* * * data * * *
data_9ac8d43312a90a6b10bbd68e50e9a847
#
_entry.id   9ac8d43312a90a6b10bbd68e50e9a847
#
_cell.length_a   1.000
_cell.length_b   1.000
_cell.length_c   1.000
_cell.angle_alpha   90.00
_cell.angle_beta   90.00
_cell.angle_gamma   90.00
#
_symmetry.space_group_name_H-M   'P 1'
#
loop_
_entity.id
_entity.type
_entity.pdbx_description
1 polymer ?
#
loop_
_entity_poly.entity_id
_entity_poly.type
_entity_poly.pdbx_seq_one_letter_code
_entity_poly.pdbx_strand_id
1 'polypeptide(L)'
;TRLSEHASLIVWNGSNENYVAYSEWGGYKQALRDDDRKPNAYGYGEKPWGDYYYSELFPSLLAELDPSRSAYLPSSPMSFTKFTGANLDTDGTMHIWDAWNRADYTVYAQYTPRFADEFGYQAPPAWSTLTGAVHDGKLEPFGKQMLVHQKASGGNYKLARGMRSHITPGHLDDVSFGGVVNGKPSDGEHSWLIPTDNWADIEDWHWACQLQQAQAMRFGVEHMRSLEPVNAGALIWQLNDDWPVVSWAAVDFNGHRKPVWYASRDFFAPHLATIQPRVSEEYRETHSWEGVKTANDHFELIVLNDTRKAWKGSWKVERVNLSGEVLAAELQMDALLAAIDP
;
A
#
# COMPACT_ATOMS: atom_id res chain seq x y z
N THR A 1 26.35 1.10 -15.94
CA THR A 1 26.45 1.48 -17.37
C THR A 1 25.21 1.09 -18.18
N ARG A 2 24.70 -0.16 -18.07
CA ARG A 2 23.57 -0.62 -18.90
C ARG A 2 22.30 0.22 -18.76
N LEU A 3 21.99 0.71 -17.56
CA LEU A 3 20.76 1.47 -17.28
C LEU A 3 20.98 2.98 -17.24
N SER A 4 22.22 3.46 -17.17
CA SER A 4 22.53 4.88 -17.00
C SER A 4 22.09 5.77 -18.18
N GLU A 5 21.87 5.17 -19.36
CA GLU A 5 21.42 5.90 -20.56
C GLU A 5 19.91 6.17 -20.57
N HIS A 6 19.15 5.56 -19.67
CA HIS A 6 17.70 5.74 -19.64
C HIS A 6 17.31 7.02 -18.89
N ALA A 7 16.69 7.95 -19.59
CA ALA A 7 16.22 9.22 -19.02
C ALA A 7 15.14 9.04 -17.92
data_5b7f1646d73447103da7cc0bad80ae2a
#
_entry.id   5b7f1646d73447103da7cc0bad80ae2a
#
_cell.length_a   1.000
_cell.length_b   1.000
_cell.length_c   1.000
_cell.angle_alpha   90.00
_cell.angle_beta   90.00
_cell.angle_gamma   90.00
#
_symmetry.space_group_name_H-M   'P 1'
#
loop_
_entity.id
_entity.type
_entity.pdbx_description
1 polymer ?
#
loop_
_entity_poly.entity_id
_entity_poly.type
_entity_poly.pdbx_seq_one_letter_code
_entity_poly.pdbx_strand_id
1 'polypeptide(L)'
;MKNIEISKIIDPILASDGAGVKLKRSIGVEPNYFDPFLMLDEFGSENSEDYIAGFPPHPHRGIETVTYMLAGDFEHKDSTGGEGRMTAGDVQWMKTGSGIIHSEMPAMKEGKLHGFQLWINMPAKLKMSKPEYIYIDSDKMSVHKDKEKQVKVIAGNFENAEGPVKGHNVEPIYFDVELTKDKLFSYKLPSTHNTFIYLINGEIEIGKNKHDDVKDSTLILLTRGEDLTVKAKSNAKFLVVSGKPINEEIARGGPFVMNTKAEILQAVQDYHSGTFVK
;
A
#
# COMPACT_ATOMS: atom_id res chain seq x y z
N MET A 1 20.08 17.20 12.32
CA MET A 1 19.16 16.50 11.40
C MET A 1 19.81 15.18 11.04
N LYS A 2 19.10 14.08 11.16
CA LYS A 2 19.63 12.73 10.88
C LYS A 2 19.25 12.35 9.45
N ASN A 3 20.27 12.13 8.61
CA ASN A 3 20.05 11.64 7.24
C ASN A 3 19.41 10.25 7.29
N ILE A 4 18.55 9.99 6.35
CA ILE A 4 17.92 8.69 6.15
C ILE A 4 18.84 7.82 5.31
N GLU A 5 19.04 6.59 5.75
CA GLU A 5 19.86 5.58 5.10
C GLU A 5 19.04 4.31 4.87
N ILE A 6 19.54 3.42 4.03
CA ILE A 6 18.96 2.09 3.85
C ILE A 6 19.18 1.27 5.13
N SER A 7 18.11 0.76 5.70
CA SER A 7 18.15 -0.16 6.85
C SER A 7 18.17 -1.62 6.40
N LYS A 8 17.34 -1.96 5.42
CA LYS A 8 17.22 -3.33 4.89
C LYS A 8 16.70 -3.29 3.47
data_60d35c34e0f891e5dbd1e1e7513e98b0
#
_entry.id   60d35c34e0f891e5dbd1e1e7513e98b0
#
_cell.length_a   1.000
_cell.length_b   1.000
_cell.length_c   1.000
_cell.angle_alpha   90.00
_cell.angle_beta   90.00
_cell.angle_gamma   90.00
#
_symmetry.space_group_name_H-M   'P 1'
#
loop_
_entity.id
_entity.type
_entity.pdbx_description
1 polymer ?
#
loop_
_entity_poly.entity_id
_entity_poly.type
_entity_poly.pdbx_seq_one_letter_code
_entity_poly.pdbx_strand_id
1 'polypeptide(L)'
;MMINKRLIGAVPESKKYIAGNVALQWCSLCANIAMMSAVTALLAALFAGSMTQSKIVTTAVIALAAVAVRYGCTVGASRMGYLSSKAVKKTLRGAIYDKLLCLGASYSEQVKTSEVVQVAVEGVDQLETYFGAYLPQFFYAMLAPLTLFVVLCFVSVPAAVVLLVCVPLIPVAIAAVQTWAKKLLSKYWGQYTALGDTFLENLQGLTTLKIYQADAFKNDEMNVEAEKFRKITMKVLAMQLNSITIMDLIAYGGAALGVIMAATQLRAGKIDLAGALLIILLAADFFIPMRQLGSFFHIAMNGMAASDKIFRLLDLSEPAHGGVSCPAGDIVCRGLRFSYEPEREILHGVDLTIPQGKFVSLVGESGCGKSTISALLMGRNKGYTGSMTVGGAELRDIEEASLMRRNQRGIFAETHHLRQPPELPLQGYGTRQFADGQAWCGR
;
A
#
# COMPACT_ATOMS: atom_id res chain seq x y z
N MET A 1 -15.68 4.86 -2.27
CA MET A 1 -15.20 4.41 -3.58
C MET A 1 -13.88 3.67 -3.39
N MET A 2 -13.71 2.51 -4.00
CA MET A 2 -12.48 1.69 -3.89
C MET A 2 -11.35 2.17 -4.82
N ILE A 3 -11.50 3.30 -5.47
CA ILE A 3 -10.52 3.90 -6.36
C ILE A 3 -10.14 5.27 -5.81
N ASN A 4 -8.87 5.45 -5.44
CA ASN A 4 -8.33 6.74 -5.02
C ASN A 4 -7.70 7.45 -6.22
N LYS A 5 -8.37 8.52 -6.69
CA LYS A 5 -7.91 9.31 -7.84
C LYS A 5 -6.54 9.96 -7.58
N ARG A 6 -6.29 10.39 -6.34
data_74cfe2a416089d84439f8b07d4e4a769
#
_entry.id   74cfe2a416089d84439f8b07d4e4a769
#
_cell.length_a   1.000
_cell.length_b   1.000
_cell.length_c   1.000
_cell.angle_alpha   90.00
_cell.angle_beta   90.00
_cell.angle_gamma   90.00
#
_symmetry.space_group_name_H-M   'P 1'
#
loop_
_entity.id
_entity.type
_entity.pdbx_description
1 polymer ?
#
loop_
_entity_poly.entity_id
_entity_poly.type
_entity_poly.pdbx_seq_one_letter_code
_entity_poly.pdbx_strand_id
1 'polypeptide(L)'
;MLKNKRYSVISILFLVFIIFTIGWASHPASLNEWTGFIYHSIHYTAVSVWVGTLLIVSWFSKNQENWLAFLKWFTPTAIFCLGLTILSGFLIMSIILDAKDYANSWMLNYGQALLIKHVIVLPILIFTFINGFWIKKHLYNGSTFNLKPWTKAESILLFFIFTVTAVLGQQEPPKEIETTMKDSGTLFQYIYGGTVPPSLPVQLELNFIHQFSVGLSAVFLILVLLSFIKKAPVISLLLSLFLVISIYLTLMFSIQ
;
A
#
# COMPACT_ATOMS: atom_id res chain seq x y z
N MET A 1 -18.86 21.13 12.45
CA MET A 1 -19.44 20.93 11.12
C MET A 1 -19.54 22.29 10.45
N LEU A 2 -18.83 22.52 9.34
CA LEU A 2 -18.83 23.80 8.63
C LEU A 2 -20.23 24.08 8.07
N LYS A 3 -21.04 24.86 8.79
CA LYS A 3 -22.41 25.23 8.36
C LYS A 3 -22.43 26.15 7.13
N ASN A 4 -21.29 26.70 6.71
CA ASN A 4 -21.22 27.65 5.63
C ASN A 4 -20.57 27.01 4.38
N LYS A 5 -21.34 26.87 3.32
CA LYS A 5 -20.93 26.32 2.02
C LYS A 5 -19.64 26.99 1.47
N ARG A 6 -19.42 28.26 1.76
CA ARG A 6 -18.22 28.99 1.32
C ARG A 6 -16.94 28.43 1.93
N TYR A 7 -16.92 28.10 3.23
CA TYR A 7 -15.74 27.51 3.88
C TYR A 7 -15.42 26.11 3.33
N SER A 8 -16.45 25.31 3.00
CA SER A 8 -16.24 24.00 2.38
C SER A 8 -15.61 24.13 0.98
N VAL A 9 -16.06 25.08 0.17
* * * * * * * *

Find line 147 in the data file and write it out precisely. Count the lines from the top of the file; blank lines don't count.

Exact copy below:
C ASN A 4 -7.70 7.45 -6.22